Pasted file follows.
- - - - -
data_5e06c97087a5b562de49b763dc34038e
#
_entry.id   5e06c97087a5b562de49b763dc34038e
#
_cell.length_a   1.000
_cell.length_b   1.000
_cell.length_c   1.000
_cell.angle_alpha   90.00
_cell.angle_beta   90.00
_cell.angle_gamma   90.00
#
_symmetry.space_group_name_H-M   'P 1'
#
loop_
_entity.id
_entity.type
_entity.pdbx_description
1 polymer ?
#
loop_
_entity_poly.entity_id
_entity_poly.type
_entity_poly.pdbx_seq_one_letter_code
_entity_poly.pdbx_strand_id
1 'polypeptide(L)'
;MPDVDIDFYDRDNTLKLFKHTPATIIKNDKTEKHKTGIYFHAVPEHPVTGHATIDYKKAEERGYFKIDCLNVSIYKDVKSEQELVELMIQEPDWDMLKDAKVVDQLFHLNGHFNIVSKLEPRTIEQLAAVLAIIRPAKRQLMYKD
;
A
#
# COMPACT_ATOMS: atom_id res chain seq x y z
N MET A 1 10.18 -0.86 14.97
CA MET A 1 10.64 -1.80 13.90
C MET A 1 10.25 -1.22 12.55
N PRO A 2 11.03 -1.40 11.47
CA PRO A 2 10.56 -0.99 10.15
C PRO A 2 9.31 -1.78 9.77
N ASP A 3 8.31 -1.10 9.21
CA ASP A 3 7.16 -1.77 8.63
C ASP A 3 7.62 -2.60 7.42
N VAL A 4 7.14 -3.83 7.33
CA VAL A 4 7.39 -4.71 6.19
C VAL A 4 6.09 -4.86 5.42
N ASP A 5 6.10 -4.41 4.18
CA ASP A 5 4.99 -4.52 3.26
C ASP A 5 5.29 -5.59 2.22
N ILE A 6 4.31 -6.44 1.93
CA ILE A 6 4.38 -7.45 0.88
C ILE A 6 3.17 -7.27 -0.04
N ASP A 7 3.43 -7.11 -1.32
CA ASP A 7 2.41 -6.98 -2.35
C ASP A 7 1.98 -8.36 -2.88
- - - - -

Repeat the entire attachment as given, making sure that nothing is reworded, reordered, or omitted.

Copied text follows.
data_5e06c97087a5b562de49b763dc34038e
#
_entry.id   5e06c97087a5b562de49b763dc34038e
#
_cell.length_a   1.000
_cell.length_b   1.000
_cell.length_c   1.000
_cell.angle_alpha   90.00
_cell.angle_beta   90.00
_cell.angle_gamma   90.00
#
_symmetry.space_group_name_H-M   'P 1'
#
loop_
_entity.id
_entity.type
_entity.pdbx_description
1 polymer ?
#
loop_
_entity_poly.entity_id
_entity_poly.type
_entity_poly.pdbx_seq_one_letter_code
_entity_poly.pdbx_strand_id
1 'polypeptide(L)'
;MPDVDIDFYDRDNTLKLFKHTPATIIKNDKTEKHKTGIYFHAVPEHPVTGHATIDYKKAEERGYFKIDCLNVSIYKDVKSEQELVELMIQEPDWDMLKDAKVVDQLFHLNGHFNIVSKLEPRTIEQLAAVLAIIRPAKRQLMYKD
;
A
#
# COMPACT_ATOMS: atom_id res chain seq x y z
N MET A 1 10.18 -0.86 14.97
CA MET A 1 10.64 -1.80 13.90
C MET A 1 10.25 -1.22 12.55
N PRO A 2 11.03 -1.40 11.47
CA PRO A 2 10.56 -0.99 10.15
C PRO A 2 9.31 -1.78 9.77
N ASP A 3 8.31 -1.10 9.21
CA ASP A 3 7.16 -1.77 8.63
C ASP A 3 7.62 -2.60 7.42
N VAL A 4 7.14 -3.83 7.33
CA VAL A 4 7.39 -4.71 6.19
C VAL A 4 6.09 -4.86 5.42
N ASP A 5 6.10 -4.41 4.18
CA ASP A 5 4.99 -4.52 3.26
C ASP A 5 5.29 -5.59 2.22
N ILE A 6 4.31 -6.44 1.93
CA ILE A 6 4.38 -7.45 0.88
C ILE A 6 3.17 -7.27 -0.04
N ASP A 7 3.43 -7.11 -1.32
CA ASP A 7 2.41 -6.98 -2.35
C ASP A 7 1.98 -8.36 -2.88